Some stroke victims may eventually recover lost hand function thanks to smart new computer system designed to fool the brain.
University of Otago information science student Simon Hoermann, working with a large Otago interdisciplinary team including researchers in information science, psychology, physiotherapy and clinical neurology, has helped develop the system.
The "Augmented Reflection Technology" aims to use visual illusions to improve rehabilitation outcomes after stroke.
"We are fooling the brain, and the brain is tricked into recovery," Mr Hoermann said.
When one hand works well but the other does not, patients are invited to hide their hands in a box, which is part of the computerised system.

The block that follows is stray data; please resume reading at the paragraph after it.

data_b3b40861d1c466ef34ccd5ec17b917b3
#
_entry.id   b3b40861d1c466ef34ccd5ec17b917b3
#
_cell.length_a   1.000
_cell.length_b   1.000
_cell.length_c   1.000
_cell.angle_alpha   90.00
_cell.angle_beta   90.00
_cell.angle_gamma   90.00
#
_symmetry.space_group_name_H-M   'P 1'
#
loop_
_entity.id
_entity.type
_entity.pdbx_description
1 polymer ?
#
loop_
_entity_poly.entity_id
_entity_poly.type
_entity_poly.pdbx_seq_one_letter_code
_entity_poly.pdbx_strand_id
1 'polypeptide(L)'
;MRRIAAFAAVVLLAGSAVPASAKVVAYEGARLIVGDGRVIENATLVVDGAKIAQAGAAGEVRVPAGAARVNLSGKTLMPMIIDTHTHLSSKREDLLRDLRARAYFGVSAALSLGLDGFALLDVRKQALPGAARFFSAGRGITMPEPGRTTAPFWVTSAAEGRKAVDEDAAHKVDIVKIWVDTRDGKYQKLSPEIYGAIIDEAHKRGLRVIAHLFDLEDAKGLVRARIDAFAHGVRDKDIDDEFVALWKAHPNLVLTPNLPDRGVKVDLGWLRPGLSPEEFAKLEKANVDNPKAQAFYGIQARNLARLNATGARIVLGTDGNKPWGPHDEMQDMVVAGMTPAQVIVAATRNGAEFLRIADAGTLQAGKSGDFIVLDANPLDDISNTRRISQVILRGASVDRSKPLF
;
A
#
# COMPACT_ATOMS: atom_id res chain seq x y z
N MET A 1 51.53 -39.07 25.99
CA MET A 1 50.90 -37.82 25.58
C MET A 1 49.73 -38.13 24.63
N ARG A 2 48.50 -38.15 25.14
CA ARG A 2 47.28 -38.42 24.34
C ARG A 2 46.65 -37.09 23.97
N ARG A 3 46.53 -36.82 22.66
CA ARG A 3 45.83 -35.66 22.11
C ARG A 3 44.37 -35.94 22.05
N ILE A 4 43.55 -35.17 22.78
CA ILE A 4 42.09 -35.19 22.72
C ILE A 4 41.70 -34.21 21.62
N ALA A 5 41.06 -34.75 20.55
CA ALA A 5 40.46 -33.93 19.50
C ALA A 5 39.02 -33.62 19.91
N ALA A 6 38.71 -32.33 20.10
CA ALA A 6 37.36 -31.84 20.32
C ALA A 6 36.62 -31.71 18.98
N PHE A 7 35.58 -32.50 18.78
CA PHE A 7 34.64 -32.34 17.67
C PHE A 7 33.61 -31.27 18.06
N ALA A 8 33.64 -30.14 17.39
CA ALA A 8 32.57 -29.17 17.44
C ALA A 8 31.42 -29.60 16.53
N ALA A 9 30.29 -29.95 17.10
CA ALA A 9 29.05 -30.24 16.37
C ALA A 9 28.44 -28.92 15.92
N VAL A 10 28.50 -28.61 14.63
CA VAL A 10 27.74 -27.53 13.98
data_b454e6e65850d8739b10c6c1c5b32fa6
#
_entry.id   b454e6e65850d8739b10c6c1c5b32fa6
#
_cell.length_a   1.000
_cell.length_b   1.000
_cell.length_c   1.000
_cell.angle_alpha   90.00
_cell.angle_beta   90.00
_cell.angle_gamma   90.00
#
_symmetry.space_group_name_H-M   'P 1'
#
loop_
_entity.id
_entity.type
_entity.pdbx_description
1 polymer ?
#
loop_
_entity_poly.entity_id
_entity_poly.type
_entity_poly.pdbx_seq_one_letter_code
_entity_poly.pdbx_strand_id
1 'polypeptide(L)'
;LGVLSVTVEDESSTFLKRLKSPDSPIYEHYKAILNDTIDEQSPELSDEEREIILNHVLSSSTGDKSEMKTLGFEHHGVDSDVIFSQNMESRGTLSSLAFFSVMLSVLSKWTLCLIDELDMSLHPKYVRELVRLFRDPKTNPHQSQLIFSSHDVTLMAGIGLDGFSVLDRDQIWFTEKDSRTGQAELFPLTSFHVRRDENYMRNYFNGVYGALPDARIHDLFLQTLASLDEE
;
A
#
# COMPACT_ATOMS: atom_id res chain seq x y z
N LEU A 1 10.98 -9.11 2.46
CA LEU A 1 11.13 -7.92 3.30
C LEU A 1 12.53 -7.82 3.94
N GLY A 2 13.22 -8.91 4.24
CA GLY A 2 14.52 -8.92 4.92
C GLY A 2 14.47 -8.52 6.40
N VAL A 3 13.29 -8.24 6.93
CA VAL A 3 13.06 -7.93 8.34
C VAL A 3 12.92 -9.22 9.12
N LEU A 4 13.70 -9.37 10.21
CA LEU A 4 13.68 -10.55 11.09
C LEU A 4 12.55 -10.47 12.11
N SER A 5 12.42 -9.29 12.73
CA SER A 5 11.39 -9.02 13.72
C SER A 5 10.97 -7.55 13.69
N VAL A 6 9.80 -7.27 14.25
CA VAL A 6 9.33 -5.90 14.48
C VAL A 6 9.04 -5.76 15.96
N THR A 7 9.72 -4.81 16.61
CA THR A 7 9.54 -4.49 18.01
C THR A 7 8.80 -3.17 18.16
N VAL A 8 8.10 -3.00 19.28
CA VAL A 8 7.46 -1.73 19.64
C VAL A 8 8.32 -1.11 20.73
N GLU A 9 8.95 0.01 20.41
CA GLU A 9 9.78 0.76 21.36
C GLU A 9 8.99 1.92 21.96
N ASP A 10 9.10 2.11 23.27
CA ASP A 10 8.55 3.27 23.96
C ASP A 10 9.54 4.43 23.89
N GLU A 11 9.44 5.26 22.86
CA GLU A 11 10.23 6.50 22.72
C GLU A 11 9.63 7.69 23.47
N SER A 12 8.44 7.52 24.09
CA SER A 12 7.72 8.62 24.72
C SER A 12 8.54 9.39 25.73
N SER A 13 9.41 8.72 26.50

Images of both hands are then shown on a computer screen, suggesting to the brain that the initially immobile hand is also moving when asked to do so.
This helps re-establish interactive links between eyes, hand and brain.
During the research, six people who had experienced chronic loss of movement in one hand after a stroke, tried the system -with promising suggestions of improved movement in three cases.
"I'm very excited," Mr Hoermann said about his PhD research.
"Now, we should get the research out there to the people."
He aimed to bring the technology to "patients in the hospital" so stroke victims could use it as part of their rehabilitation.
Stroke is the leading cause of serious adult disability in New Zealand.
Recovery of upper limb function is crucial to independence and self-care, but most patients never regain upper limb function and remain dependent on care-givers.
Mr Hoermann will graduate from the university with a PhD, at a graduation ceremony in Dunedin, tomorrow.